Prince Henri Auditoire 02 BW

The effects of EMU on the Luxembourg banking center - Yves Mersch

on the occasion of the Official State Visit in Japan

Financial & Industrial Seminar at Keidanren

 Tokyo, le 7 April 1999

Reproduction is permitted provided that the source is acknowledged.

Table of contents

1.   Overall picture

A recent report commissioned by the European System of Central Banks has confirmed the view that EMU is likely to act like a magnifying glass upon the European banking structure, i.e. enhancing already prevailing trends, strengths and weaknesses.

In particular EMU is expected

  1. to reinforce the pressure for the reduction for existing excess capacity,
  2. to put profitability under pressure, and,
  3. like increased internationalisation and geographical diversification, lead to more mergers and acquisitions. The international crises are also expected to have negative effects on the structural adjustment process in course.

If we analyse however this general wisdom against the practical outcome, we have to acknowledge that in the short-term the continued decrease in interest rates has been beneficial to banks due to capital gains and increased income from maturity transformation, even if in the long-term a low level of interest rates will reduce the margin earned by banks on their interest-free or low interest rate resources.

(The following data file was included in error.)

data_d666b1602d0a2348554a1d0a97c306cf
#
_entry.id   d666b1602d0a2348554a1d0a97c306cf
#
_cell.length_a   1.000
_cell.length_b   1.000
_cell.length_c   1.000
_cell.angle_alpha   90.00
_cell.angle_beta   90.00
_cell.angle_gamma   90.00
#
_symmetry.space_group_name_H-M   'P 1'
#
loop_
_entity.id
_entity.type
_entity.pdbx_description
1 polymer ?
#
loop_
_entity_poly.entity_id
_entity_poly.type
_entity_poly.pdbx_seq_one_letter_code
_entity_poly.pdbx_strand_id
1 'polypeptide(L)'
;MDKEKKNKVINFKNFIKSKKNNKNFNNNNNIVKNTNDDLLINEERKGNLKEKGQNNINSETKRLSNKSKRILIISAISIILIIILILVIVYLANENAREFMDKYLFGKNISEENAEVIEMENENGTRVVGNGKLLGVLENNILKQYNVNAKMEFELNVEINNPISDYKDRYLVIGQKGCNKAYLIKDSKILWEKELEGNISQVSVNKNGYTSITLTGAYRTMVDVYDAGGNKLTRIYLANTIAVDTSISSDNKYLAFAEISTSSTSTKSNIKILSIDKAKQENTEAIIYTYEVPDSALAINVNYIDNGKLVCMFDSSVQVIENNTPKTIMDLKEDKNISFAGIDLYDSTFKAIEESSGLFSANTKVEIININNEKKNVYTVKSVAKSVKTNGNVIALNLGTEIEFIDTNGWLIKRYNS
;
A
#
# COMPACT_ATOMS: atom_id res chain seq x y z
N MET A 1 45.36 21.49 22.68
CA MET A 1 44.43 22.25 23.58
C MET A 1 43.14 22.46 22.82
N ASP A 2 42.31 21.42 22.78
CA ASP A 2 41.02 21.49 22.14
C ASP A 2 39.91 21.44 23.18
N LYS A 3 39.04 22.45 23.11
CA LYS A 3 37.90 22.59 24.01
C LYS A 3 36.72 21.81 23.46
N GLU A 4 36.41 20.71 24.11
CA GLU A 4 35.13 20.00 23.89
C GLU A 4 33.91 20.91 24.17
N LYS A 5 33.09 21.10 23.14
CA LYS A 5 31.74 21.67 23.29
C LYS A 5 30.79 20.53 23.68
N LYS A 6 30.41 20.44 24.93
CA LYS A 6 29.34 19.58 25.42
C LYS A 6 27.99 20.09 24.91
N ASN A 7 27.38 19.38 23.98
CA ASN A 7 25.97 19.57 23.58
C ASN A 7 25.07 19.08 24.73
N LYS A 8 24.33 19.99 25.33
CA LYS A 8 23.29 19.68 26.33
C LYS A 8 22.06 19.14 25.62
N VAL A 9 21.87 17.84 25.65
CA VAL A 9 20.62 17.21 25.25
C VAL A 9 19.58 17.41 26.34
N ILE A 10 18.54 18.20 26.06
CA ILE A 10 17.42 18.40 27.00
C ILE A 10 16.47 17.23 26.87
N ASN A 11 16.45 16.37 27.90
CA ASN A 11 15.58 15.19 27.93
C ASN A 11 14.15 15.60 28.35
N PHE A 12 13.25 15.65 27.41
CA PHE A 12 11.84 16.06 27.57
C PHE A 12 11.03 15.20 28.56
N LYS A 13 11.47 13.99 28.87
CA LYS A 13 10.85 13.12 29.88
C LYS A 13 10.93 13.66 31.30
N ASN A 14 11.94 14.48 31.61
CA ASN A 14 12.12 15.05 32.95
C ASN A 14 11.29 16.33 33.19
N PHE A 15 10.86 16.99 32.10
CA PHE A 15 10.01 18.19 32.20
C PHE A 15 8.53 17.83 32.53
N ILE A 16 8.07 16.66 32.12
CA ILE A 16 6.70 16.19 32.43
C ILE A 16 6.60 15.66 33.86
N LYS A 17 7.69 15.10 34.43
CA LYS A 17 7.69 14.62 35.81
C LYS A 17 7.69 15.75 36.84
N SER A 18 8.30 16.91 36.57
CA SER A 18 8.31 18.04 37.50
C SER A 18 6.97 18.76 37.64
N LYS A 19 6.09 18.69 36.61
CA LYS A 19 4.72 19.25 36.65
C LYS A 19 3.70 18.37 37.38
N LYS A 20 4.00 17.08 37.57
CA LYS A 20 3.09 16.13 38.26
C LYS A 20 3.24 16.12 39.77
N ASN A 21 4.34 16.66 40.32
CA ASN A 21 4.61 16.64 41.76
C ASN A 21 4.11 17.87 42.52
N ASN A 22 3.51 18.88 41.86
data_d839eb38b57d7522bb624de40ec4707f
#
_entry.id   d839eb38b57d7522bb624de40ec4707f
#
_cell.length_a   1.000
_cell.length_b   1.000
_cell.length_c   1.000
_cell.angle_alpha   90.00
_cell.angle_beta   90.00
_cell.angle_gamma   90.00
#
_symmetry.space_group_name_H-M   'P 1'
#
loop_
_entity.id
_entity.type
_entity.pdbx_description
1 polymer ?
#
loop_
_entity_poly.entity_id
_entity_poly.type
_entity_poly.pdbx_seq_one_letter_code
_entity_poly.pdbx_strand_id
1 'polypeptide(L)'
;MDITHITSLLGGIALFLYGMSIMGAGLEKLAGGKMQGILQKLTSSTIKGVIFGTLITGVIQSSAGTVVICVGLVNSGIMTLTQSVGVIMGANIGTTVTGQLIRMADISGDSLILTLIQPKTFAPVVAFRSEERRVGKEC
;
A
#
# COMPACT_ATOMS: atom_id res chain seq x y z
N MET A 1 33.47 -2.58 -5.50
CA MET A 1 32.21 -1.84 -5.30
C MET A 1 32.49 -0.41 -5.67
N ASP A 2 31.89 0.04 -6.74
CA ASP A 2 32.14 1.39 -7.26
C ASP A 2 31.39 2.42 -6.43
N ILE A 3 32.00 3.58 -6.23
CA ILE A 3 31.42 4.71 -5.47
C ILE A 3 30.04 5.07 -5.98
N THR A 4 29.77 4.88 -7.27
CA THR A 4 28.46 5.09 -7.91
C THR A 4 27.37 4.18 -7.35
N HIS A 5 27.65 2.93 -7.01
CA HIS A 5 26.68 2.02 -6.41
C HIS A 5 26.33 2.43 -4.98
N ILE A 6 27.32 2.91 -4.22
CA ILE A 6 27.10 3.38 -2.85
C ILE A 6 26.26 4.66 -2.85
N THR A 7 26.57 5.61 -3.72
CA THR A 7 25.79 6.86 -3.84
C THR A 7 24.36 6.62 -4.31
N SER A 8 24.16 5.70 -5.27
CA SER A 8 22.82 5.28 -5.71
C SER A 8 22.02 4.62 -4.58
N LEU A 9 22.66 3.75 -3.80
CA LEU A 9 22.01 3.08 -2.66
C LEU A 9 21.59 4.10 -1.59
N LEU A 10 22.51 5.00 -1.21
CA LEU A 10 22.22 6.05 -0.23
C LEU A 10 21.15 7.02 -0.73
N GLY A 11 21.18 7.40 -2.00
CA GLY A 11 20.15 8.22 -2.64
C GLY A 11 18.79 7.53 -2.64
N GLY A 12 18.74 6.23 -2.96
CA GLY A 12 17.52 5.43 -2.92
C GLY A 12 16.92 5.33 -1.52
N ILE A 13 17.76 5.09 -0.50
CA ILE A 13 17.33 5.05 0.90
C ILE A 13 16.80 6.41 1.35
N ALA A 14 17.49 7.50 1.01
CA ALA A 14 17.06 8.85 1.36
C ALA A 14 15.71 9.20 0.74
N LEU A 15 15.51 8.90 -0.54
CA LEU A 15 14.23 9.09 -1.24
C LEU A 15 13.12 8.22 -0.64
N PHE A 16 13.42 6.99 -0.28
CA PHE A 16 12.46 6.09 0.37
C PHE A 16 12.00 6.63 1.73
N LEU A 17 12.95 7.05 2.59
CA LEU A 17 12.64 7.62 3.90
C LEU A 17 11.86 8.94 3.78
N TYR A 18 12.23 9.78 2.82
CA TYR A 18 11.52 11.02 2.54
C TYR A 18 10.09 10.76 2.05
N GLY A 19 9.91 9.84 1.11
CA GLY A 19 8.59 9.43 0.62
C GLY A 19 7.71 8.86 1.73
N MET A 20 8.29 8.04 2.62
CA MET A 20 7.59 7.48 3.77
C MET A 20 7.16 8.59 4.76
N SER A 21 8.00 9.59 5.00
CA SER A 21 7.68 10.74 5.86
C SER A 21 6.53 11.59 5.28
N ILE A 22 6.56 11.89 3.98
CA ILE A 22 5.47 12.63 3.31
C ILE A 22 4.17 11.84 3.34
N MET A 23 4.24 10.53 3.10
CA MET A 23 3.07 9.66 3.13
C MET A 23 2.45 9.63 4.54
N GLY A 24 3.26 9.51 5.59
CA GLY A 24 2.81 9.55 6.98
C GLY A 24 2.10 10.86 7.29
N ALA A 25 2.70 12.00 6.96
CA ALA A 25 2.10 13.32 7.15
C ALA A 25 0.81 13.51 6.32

We also have observed in the aftermath of the Stability and Growth Pact a shift on the asset side from the public to the private debtors with the consequence of a more risky asset profile of credit institutions. As a result average return on equity in Europe has increased from a low of 8% in 1994 to 11% in 1996. This compares with US levels of ROE which, according to different sources, range between 15 and 20%.

The corresponding figures for Luxembourg show that banks outperformed most European financial centres in terms of profitability. Average return on equity being for those years 13.06 and 13.68 % respectively.